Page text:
Why Do I Owe So Much In Taxes – Common Reasons & How To Avoid a Huge Tax Bill

Avoid a Huge Tax Bill

Taxes aren’t fun, but unfortunately, they have to be done. Of course, that doesn’t mean you can’t make sure that you pay as little in taxes as possible.

Everybody loves receiving a large tax refund, but when the opposite occurs, many people find themselves in a difficult position where they’re expected to pay a large bill they aren’t prepared to pay.

If you find yourself asking, “Why do I owe so much in taxes?” every tax season, you’ve come to the right place. Today, you’ll find out the different reasons why you might owe more in taxes than you anticipated and learn some tips to help lighten your tax bill.

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Reasons You May Owe So Much In Taxes

There are a number of reasons that you may owe so much in taxes on your taxable income every year, and not all of them are obvious. It takes patience and diligence to ensure you pay the right amount in taxes every year, but that doesn’t mean it’s difficult. Once you know what to look for, you’ll be able to predict how much you’ll owe in federal income taxes every year.

Here are some of the most common reasons people end up incurring more tax debt than they anticipated.

Reason #1: Not withholding enough from your paycheck.

If you’ve ever started a new job, you know that you have to fill out a W-4 form for your taxes. Although the form seems like a nuisance when you first fill it out, you’ll realize during tax season that this paper was actually quite important.

What you indicate in your W-4 determines the amount that will be taken out of your paycheck for taxes. If you overpay your taxes, you receive a refund. On the underhand, if you underpay, you may end up owing a lot back at the end of the year.

To avoid any major surprises come tax season, it’s important to fill out this form as accurately as possible.

Not withholding enough from your paycheck

Reason #2: Change in income

In general, the more money you make, the greater your tax burden will be.

Sometimes people end up making an additional income that’s enough to bump them into the next tax bracket, but they’re unaware of when it happens.

One of the common ways that this occurs is when someone holds a full-time job and works a part-time job as well. In this circumstance, they may be paying little to no taxes for their part-time job because they make below a certain amount and filled out their W-4 wrong. This can also happen if you receive a raise during the year or work a significant amount of overtime.

If you work a part-time job, make sure you request additional withholding to reflect what your total income will be at the end of the year. Remember, you can always fill out a new W-4 form at any time.

Reason # 3: Change in your usual deductions

Each tax deduction and tax credit can be a lifesaver while filling out your taxes, but don’t forget that you aren’t guaranteed the same amount of deductions every year. It’s possible you may not qualify for a certain tax deduction you usually do.

For example, a particular tax credit may come with an annual limit, or may only be applicable for those below a certain tax bracket. Make sure to review the eligibility for these tax credits and deductions every year to ensure you still qualify.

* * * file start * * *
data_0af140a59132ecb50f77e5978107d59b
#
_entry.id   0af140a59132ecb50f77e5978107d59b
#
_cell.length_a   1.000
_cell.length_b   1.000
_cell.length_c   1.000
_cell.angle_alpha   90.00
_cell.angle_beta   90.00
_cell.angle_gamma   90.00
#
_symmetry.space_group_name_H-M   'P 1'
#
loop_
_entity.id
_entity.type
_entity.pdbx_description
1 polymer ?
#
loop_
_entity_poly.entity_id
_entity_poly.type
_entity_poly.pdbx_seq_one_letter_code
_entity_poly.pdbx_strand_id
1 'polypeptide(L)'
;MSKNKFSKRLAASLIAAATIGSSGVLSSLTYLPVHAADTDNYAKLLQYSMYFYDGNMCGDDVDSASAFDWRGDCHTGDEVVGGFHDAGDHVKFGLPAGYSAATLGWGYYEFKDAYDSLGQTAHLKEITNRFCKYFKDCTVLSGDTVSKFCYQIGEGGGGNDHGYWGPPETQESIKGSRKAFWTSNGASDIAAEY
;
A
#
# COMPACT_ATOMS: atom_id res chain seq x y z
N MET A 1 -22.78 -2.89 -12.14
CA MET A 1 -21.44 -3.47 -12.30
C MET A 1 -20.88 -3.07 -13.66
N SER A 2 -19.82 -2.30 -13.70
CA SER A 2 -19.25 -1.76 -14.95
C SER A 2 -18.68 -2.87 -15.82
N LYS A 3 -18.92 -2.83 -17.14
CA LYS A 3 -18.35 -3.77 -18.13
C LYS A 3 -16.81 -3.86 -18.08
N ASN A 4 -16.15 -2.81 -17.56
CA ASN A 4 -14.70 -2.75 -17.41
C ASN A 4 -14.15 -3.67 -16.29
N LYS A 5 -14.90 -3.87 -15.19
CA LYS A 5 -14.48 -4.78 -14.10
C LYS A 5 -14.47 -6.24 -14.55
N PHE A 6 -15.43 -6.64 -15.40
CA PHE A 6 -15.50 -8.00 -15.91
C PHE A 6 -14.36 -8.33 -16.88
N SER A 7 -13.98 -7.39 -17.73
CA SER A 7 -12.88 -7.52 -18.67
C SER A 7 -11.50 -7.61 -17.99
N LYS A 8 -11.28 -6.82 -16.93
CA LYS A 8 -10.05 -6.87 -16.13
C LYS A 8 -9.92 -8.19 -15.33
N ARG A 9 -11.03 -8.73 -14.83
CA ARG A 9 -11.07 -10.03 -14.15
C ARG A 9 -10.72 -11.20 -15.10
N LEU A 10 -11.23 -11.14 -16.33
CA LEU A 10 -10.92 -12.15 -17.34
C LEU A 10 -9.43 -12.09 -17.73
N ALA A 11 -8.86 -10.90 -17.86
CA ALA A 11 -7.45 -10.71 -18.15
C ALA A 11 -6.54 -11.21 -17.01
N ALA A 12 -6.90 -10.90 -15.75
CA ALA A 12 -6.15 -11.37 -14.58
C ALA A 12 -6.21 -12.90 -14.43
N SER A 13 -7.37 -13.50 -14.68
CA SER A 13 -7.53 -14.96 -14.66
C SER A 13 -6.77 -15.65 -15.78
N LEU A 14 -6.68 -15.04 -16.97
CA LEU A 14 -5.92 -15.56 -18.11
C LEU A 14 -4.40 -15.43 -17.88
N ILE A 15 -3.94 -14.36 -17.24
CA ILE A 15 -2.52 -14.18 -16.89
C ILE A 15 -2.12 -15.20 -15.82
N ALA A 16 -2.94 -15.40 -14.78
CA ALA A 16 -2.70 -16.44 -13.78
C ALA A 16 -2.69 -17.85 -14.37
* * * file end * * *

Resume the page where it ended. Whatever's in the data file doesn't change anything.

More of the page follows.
Reason #4: You’re self-employed

If you’re self-employed, you might already know that taxes work differently for you than someone who is employed by a company. The responsibility of figuring out how much you owe and paying that amount relies entirely on you.

Self-employed individuals have to use their estimated earnings to pay quarterly taxes. If you wrongly estimate your earnings, you may not only end up with a bigger tax bill but you might also be penalized.

At first, it may be difficult to get your quarterly estimated taxes right, but you’ll eventually estimate more accurately with experience.

Reason #5: You didn’t pay on time

You are responsible for filing your taxes every year by the deadline. When you don’t pay your taxes on time, you start to incur late charges and interest, increasing your total tax bill. The deadline to pay your annual income tax is usually April 15.

If you need to submit your taxes late one year, make sure you apply for an extension on time to avoid any late penalties.

How to Avoid Owing So Much In Taxes

How to Avoid Owing So Much In Taxes

No one wants to be served with a hefty tax bill. The good news is that this is avoidable if you pay more attention to your financial situation throughout the year.

Here are some tips on how to avoid owing taxes every year:

  • Use the IRS Withholding Estimator to give you an idea of how much you’ll owe in taxes that year, and fill out your W-4 accordingly.
  • Whenever any changes are made to your income or tax situation, fill out a new W-4 form and give it to your employer as soon as possible. Your employer may give you a significant raise, but they won’t warn you to fill out a new W-4.
  • Always file your taxes on time, whether you are filing quarterly or annually.
  • If you’re having trouble keeping track of your taxes, enlist the help of a tax expert, such as an accountant or financial advisor.

Pay the Right Amount In Taxes Every Year

If you owed a lot in taxes this year, hopefully, you’ve learned some helpful tips to ensure this never happens again.

Although many people fear taxes and think of them as a challenge, in reality, if you pay attention to your finances and stay prepared, there should never be any surprises come tax season.

If you do become really stressed over your taxes, consult a tax expert for advice on how to ensure you’re paying the right amount in taxes throughout the year.

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by on September 10th, 2021